The S.M.A.R.T. on: Hellblade: Senua’s Sacrifice
Developers: Ninja Theory
Price: 29.99 Euros
Available on: PS4, PC, Xbox One
Review console: Xbox One
A bit about the game:
Hellblade: Senua’s Sacrifice has been described as an “independent, AAA game” by developers Ninja Theory, and it follows Senua, a broken Celtic warrior, as she travels into Norse Mythology’s Hel, to fight for her lover’s soul. Set in the Viking Age, the game draws inspiration from extensive research done with various organizations regarding the effect that psychosis has on the human mind, as well as the real-life experiences of people living with that condition. There are elements of Norse Mythology as well, however the game is both realistic in its depiction of these elements and takes creative liberties; furthermore, the game blends multiple genres together to provide this experience, including action-adventure, puzzle-solving and psychological-horror inspired gameplay.
- Solid combat mechanics and systems; the usual dodge and parry defensive mechanics, alongside light, heavy and melee attacks, but with a bit more depth reminiscent of similar hack & slash systems. There is also an impressive variety in enemies, which require different tactics; the game is also not afraid to throw multiple types of enemies at you, with large numbers as well.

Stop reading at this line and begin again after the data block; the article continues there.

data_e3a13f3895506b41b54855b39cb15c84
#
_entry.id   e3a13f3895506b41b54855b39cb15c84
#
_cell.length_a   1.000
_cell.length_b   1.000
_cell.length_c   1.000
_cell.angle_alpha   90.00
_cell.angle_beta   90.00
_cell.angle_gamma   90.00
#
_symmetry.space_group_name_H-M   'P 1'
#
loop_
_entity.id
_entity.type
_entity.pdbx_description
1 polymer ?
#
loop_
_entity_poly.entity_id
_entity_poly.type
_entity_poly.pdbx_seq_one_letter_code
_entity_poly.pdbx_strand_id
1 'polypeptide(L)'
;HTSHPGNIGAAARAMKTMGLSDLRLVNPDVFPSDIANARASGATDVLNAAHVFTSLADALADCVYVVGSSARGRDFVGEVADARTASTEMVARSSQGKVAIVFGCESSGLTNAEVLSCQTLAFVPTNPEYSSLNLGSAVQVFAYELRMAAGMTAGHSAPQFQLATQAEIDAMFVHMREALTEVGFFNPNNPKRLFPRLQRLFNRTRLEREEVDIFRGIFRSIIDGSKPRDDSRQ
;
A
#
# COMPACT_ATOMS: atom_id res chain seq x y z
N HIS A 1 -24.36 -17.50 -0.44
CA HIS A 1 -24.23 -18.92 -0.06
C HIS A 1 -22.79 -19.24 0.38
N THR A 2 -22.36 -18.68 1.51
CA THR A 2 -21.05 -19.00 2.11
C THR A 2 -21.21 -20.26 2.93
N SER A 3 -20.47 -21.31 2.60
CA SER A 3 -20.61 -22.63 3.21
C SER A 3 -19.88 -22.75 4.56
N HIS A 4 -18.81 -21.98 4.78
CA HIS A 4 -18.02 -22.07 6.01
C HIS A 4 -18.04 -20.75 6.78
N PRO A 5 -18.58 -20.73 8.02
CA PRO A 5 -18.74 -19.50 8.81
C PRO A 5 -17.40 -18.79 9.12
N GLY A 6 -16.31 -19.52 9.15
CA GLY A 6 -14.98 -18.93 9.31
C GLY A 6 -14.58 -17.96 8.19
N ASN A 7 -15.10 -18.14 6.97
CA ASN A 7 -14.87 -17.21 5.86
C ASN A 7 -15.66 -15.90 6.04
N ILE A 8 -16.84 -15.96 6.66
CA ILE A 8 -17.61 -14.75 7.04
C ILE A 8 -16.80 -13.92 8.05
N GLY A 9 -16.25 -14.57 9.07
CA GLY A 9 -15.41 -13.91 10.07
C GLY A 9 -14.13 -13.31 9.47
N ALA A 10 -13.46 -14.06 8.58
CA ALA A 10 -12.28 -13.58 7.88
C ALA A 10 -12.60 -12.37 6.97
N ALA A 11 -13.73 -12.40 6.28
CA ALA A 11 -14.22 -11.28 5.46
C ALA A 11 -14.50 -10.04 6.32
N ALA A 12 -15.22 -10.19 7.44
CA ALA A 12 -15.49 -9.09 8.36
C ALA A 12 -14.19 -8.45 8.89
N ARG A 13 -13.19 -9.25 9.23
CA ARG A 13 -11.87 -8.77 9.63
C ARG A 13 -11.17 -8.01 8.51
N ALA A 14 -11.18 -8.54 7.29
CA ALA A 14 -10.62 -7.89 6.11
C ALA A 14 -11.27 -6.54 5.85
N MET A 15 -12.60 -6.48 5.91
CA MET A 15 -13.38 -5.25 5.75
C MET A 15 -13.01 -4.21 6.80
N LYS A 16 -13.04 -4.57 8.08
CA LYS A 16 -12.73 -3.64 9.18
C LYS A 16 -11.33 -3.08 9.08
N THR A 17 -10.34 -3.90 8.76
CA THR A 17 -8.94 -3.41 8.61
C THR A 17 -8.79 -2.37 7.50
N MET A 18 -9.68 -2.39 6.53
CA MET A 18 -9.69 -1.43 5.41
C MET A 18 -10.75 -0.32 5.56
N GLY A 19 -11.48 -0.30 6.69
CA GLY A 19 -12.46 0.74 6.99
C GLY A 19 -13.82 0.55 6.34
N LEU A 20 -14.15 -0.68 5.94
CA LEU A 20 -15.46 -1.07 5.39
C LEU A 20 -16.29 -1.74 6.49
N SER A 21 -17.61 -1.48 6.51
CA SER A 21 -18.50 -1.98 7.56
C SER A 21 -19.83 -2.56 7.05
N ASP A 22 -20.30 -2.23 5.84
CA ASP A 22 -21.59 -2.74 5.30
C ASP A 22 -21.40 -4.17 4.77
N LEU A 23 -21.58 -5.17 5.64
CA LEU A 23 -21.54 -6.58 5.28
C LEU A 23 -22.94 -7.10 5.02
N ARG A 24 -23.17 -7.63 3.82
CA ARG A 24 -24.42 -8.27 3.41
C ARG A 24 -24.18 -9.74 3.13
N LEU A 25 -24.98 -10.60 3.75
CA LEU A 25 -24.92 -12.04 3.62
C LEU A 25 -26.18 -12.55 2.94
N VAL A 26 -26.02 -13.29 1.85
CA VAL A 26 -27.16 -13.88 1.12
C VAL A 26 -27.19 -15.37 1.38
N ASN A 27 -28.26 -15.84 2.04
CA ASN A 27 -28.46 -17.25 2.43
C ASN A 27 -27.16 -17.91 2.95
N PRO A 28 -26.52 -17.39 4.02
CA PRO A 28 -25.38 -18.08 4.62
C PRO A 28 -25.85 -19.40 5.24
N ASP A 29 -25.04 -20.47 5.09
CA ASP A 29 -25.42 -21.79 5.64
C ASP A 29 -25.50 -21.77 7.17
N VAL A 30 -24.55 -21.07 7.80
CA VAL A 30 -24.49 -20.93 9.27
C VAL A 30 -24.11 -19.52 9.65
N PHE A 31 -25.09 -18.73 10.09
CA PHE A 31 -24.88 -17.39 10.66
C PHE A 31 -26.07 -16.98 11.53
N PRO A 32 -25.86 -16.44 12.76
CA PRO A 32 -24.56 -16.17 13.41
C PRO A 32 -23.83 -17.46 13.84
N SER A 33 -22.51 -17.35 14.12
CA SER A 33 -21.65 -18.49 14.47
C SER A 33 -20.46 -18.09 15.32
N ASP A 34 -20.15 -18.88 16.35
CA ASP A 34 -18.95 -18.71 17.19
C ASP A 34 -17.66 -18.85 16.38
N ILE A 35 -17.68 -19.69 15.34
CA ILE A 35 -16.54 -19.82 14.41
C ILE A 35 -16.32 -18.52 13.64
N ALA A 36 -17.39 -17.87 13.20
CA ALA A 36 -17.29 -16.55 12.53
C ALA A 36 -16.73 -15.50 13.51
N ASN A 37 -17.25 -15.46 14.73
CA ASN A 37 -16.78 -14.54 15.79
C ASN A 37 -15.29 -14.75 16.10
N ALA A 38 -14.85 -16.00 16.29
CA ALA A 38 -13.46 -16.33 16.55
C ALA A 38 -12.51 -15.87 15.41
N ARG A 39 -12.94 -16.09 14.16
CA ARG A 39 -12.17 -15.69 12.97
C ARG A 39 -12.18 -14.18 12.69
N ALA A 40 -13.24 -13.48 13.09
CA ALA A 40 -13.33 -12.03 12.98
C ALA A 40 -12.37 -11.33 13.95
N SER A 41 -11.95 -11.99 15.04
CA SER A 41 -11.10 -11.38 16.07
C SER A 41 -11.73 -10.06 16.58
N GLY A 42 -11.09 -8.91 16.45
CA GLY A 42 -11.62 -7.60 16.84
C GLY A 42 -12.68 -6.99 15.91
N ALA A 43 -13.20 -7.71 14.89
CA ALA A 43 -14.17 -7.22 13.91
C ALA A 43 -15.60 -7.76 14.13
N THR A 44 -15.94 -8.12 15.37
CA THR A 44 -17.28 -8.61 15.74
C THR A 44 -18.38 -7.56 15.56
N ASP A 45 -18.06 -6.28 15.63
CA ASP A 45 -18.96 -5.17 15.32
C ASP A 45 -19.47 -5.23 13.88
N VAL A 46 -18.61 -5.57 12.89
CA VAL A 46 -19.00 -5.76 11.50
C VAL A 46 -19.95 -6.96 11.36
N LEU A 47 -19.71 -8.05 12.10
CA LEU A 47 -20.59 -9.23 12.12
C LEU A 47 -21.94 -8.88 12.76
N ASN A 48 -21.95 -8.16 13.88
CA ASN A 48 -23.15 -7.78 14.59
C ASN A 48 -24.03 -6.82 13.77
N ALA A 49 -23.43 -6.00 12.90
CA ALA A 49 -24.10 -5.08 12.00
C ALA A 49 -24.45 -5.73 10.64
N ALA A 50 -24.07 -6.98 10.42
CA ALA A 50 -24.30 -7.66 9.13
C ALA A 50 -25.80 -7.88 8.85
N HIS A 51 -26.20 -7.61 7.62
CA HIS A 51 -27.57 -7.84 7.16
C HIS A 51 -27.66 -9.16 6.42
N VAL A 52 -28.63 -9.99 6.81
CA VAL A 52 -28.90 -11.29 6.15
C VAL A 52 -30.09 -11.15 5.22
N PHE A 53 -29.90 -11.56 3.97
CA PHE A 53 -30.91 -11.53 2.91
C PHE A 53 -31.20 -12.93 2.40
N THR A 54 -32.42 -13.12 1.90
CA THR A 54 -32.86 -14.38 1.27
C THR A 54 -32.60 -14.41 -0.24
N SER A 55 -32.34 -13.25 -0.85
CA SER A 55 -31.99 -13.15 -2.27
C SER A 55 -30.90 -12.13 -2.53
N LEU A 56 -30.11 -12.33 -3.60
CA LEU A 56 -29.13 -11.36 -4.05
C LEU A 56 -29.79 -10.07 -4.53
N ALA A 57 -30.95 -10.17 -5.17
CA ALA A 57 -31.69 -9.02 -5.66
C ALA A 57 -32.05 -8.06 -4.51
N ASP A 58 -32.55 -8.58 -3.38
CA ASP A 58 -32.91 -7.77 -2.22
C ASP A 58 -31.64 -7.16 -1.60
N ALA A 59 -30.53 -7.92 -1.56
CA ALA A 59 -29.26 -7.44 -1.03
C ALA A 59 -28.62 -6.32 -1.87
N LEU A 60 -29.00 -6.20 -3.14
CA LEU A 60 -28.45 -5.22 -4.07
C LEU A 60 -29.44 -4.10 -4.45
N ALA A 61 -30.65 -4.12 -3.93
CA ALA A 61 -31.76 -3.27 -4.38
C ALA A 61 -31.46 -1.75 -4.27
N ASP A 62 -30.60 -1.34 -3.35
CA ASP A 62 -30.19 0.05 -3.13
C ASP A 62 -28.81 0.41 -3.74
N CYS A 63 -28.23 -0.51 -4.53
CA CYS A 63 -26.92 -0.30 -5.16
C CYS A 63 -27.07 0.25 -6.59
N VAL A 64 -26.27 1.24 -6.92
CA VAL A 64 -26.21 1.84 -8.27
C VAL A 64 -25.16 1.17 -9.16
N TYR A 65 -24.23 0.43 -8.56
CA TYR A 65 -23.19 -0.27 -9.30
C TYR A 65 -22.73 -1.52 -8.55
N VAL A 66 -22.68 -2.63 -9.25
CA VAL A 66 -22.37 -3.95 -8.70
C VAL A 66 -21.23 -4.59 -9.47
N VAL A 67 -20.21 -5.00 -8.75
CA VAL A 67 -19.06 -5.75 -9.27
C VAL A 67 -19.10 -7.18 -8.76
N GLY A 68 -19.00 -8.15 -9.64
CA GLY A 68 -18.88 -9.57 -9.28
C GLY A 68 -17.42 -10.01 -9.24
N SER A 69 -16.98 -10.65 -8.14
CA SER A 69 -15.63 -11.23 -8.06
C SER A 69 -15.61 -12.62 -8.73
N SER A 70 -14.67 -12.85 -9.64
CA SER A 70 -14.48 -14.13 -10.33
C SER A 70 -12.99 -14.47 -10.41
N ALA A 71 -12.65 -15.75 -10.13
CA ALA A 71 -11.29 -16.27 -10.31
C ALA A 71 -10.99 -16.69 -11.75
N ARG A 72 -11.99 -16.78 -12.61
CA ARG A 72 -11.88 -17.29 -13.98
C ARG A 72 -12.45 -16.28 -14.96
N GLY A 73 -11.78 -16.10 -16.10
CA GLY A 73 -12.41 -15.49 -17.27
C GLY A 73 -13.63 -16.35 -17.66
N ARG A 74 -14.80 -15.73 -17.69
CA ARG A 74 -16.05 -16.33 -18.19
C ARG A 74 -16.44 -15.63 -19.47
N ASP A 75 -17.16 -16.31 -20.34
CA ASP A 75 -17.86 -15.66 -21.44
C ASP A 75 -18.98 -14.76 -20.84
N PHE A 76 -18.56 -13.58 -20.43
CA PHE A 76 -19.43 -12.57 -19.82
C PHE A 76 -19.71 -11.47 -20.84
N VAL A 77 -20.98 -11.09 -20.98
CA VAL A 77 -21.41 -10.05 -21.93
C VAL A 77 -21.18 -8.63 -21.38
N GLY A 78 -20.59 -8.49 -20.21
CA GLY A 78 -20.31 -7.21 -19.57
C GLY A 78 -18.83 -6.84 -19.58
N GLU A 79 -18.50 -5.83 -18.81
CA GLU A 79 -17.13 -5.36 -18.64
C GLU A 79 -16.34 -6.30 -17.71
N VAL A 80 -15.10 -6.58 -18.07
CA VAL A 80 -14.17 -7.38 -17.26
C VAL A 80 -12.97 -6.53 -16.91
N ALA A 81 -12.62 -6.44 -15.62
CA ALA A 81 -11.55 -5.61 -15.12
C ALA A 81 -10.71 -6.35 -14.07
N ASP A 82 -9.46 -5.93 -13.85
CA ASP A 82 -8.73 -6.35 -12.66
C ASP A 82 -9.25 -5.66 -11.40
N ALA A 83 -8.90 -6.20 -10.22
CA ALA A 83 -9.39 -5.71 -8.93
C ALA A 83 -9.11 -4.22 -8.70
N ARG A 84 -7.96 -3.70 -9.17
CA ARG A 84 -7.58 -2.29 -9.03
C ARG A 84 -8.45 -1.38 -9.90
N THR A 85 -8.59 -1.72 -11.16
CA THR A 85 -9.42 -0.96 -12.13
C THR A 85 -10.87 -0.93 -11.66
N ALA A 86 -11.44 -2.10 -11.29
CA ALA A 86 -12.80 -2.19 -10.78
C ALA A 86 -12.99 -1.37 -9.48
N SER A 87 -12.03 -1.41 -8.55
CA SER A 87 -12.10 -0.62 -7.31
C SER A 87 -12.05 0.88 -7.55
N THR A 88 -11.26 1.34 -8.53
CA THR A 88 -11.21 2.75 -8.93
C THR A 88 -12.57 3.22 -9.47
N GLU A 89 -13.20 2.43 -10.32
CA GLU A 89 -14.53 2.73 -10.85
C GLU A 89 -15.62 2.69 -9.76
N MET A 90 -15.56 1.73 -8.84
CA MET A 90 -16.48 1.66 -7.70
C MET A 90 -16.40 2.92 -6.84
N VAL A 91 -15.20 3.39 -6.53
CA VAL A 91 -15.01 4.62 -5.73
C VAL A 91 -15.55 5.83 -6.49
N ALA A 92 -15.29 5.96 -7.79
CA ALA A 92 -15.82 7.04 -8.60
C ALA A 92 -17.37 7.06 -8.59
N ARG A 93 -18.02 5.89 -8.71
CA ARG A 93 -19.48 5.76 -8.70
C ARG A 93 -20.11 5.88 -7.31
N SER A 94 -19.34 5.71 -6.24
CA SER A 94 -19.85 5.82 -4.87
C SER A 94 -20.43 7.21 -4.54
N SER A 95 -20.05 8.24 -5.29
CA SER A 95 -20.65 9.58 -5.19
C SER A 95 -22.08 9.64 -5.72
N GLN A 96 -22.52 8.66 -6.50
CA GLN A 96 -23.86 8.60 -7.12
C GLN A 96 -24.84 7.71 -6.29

- It’s quite impressive how the absence of any UI elements, does not harm the game at all; it is very smart in the way it conveys combat, puzzle and exploration related information to the player, and I feel like I’ve not skipped or misunderstood anything vital.
- Puzzle elements are solid as well; some are more interesting than others, while some are better executed than others.
- In all gameplay-related systems, it is the atmosphere, sound design, visuals and narrative that comes first and these elements enhance gameplay as well; for example, in combat the camera is too zoomed in, thus you have to rely on “the voices” to warn you of attacks that you can’t see. In all honesty, the gameplay on its own, isn’t anything special (solid, is the perfect word for it) but the elements around it make it feel better and enhance it in enjoyable ways.
- Some restrictions may not appeal to players, like the camera being, purposefully, too zoomed in, or having to complete certain sections in a specific way.
- The gameplay on its own is not very engaging; the combat and puzzles are fine, but lack any real challenge. The mechanics aren’t bad, but I would not buy the game just to engage with them.
- Some puzzles are too finicky about what they require the player to do, which is annoying when it happens. On the same note, a particular combat encounter restricted the movement space available, which made the encounter annoying and frustrating.
Visuals& Technical Performance: 8/10
- The game looks beautiful; the environments, the character and enemy models, the sky boxes and vegetation, everything looks amazing.
- There are some neat, technical touches which I adored, like the added FMV elements in certain scenes and the motion capture of the actors was excellent.
- Hellblade’s biggest strength is the atmosphere it creates; Senua is travelling through literal Hel, and the game reflects that. This is a moody, gritty and anxious experience, which still manages to be varied and provide relief, without breaking its own aesthetic and rules.